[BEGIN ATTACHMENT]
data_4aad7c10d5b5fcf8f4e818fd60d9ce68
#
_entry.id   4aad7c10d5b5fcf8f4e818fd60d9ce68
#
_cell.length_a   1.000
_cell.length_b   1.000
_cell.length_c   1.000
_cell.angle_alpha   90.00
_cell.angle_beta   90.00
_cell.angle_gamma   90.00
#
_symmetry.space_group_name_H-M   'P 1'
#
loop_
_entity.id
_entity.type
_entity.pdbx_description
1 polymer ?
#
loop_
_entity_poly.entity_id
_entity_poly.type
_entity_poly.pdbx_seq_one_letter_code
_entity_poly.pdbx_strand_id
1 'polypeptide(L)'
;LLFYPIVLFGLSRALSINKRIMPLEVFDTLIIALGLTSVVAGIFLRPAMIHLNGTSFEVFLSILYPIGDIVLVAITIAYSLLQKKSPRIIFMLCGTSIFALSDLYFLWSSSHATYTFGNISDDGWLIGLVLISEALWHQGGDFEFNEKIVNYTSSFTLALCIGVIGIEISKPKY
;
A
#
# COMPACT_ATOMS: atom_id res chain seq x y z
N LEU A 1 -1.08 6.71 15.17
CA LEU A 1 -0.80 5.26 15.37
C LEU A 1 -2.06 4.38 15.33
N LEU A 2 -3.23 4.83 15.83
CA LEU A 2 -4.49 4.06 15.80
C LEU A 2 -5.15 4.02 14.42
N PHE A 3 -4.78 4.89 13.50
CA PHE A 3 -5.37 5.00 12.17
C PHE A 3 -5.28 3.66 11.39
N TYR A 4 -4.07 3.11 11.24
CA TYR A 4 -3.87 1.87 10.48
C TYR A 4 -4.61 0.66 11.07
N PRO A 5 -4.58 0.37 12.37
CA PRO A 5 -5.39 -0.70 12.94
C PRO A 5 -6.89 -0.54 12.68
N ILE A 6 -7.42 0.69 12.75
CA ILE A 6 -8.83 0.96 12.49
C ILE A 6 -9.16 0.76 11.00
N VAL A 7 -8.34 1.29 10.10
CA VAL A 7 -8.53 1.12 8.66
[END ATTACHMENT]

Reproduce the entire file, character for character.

data_4aad7c10d5b5fcf8f4e818fd60d9ce68
#
_entry.id   4aad7c10d5b5fcf8f4e818fd60d9ce68
#
_cell.length_a   1.000
_cell.length_b   1.000
_cell.length_c   1.000
_cell.angle_alpha   90.00
_cell.angle_beta   90.00
_cell.angle_gamma   90.00
#
_symmetry.space_group_name_H-M   'P 1'
#
loop_
_entity.id
_entity.type
_entity.pdbx_description
1 polymer ?
#
loop_
_entity_poly.entity_id
_entity_poly.type
_entity_poly.pdbx_seq_one_letter_code
_entity_poly.pdbx_strand_id
1 'polypeptide(L)'
;LLFYPIVLFGLSRALSINKRIMPLEVFDTLIIALGLTSVVAGIFLRPAMIHLNGTSFEVFLSILYPIGDIVLVAITIAYSLLQKKSPRIIFMLCGTSIFALSDLYFLWSSSHATYTFGNISDDGWLIGLVLISEALWHQGGDFEFNEKIVNYTSSFTLALCIGVIGIEISKPKY
;
A
#
# COMPACT_ATOMS: atom_id res chain seq x y z
N LEU A 1 -1.08 6.71 15.17
CA LEU A 1 -0.80 5.26 15.37
C LEU A 1 -2.06 4.38 15.33
N LEU A 2 -3.23 4.83 15.83
CA LEU A 2 -4.49 4.06 15.80
C LEU A 2 -5.15 4.02 14.42
N PHE A 3 -4.78 4.89 13.50
CA PHE A 3 -5.37 5.00 12.17
C PHE A 3 -5.28 3.66 11.39
N TYR A 4 -4.07 3.11 11.24
CA TYR A 4 -3.87 1.87 10.48
C TYR A 4 -4.61 0.66 11.07
N PRO A 5 -4.58 0.37 12.37
CA PRO A 5 -5.39 -0.70 12.94
C PRO A 5 -6.89 -0.54 12.68
N ILE A 6 -7.42 0.69 12.75
CA ILE A 6 -8.83 0.96 12.49
C ILE A 6 -9.16 0.76 11.00
N VAL A 7 -8.34 1.29 10.10
CA VAL A 7 -8.53 1.12 8.66